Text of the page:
A year in the ‘American mountains’
It has been about a year since the Global Cyber Expertise Magazine’s issue 6 in spring 2020 featured an article introducing EU CyberNet as the ‘new kid on the cyber capacity building block’. Little did any of us reading it know of what was to follow?
Needless to say, the pandemic changed a lot on the global cyber capacity building scene,
posing new challenges for both the various projects as well as the increased teleworking bringing cybersecurity to limelight around the world. No doubt, it was a real rollercoaster, or as we call it in Estonian – ‘American mountains’; as in order to stick to the work plans, creative thinking became useful. However, by December 2020, we had two more surprises waiting. Having led the project for a little over a year, we received two major decisions from the European Commission. First, EU CyberNet was included in the new EU Cybersecurity Strategy whereby the EU is to leverage EU CyberNet’s expertise in implementing the cyber capacity building related parts of the strategy. Secondly, the European Commission proposed to extend the project by two years and added tasks that were to take EU CyberNet’s activities to a new level. The new tasks are to train the entire network of EU Delegations in cyber security capacity building and to provide lead support in establishing a regional cybersecurity competence center in the Dominican Republic that would cover the entire Latin America and the Caribbean region.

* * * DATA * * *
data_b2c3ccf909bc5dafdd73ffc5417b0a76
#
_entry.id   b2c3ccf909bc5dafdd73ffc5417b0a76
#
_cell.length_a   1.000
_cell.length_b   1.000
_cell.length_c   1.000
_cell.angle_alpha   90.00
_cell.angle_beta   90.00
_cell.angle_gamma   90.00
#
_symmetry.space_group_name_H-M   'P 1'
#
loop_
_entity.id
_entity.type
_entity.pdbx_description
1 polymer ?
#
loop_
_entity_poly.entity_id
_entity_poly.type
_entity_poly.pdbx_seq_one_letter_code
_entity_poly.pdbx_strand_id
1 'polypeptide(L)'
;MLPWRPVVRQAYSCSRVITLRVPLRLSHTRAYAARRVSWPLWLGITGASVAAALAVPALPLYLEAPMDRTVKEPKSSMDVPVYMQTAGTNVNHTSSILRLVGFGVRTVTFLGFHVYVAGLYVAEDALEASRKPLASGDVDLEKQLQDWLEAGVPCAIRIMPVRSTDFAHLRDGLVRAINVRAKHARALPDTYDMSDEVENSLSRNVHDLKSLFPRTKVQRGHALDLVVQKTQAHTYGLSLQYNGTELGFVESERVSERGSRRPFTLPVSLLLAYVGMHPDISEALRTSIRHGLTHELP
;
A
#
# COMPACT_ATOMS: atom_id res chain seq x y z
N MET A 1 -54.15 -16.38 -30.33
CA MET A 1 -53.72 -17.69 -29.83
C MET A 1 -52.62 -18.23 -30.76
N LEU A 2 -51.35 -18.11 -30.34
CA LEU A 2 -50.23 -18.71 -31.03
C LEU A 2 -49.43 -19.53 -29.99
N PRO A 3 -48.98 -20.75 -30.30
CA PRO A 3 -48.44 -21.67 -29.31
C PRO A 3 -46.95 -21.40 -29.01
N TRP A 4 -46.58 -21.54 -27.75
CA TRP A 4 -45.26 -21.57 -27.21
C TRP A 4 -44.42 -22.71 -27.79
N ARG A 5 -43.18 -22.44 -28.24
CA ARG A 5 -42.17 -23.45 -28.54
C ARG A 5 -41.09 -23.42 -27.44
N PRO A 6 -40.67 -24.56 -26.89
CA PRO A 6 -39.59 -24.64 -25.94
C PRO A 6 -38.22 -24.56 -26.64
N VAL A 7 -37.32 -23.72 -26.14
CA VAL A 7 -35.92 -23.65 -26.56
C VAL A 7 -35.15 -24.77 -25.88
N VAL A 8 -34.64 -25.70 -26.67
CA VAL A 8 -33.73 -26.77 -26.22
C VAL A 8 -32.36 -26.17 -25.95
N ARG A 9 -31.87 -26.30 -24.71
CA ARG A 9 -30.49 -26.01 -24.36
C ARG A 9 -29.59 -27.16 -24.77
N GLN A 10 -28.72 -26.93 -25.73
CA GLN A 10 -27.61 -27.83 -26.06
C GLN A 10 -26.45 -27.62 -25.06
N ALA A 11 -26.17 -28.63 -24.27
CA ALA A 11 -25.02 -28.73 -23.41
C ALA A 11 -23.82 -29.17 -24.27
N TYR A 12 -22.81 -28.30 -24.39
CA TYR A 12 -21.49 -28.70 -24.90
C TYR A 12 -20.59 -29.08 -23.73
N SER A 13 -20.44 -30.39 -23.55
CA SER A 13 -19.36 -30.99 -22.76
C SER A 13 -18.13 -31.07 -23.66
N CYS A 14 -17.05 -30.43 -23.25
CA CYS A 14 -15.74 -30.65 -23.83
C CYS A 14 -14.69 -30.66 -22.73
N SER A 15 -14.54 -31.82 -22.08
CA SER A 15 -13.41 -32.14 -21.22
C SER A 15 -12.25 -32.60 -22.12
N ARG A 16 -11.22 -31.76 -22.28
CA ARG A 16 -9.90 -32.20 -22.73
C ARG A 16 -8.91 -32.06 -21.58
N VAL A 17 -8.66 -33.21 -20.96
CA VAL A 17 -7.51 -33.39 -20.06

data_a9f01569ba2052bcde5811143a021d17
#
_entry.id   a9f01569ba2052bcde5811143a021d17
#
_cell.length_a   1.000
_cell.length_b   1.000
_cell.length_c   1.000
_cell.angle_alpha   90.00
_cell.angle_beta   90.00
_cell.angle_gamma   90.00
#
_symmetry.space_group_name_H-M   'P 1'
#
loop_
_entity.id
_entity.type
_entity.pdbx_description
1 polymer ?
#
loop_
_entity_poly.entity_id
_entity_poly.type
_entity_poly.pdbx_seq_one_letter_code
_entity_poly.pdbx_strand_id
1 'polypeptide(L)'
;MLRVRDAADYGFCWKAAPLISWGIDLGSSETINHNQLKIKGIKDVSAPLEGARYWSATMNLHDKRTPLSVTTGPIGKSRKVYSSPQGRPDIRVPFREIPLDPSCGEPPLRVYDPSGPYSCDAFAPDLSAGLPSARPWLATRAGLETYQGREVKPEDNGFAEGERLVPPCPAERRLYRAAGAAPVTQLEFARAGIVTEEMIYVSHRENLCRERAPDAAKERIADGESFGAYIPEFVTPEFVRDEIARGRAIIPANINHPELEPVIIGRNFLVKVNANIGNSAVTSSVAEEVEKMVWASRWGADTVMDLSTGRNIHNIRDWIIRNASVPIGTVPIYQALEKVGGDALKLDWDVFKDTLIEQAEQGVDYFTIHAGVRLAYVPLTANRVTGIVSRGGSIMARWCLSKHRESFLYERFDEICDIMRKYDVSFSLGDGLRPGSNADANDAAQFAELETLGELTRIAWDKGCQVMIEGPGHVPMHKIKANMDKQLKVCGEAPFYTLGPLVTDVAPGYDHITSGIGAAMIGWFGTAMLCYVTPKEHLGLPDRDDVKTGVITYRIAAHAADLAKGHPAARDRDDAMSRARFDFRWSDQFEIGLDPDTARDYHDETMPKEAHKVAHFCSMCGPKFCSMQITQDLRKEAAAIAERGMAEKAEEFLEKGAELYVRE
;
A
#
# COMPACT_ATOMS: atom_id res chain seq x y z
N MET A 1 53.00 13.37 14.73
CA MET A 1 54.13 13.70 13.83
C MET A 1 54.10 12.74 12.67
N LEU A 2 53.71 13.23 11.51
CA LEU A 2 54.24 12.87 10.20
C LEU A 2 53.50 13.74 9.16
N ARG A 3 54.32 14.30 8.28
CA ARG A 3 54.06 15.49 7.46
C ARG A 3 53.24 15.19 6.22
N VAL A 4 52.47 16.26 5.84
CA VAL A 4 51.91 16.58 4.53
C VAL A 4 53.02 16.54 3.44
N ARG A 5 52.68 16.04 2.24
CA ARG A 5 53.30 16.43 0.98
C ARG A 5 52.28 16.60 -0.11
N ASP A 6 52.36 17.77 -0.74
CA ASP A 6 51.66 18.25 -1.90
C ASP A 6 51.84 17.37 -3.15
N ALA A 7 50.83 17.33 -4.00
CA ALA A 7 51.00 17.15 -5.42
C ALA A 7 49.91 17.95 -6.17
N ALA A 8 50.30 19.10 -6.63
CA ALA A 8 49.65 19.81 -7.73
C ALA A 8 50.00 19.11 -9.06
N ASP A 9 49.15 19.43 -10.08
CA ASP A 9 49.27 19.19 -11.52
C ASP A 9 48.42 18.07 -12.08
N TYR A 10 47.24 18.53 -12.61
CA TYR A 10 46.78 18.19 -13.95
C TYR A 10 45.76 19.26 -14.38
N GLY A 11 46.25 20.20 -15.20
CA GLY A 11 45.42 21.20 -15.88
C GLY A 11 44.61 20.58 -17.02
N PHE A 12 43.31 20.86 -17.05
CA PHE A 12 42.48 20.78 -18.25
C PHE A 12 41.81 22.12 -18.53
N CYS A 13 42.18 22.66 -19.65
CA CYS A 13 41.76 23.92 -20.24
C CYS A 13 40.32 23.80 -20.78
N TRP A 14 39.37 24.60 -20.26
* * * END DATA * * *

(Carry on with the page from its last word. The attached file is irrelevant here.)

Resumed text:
Why Latin America and the Caribbean?
In the context of cyber security, the countries in Latin America and the Caribbean are important partners for the EU due to their ambition to digitalize their societies and achieve better preparedness to counter cyber incidents, as well as the existence of shared values between the two regions in general. However, as was highlighted in the 7th issue of the Global Cyber Expertise Magazine, there are also several areas where EU-funded cyber capacity building initiatives could be of particular value. Cyber attacks on critical infrastructure continue to increase in frequency and venture into new areas. Just to highlight the most recent cases, the Colonial Pipeline attack in the United States or ransomware attacks such as the one against the health sector in Ireland inter alia indicate the need for the inclusion of such threats in nation-wide risk management. In addition, a regional approach is essential. Not only would it mean developing regional capabilities, but also building upon the routine of collaboration and sharing of information, which is ever more important in the ever more connected cyberspace. Thirdly – there can never be an OSFA (one size fits all) label on countries when it comes to cybersecurity maturity – as cyberspace realities evolve, so should legislation, policies and initiatives. The levels of cyber resilience and the general awareness in Latin America about cyber threats differ from country to country. Few have established rules for the cyber defense of critical infrastructure or an effective partnership between the state and the private sector. Cyber exercises are rather rare and practical collaboration between the continent’s countries are often not as close as, for example, in the EU. At the same time, the region has a booming ICT sector and some governments have taken the pandemic as an opportunity to revise and redefine what cybersecurity means. EU CyberNet and its growing network of experts can therefore become a practical tool for the various EU projects that are already active in the region.
What is a regional cyber competence centre?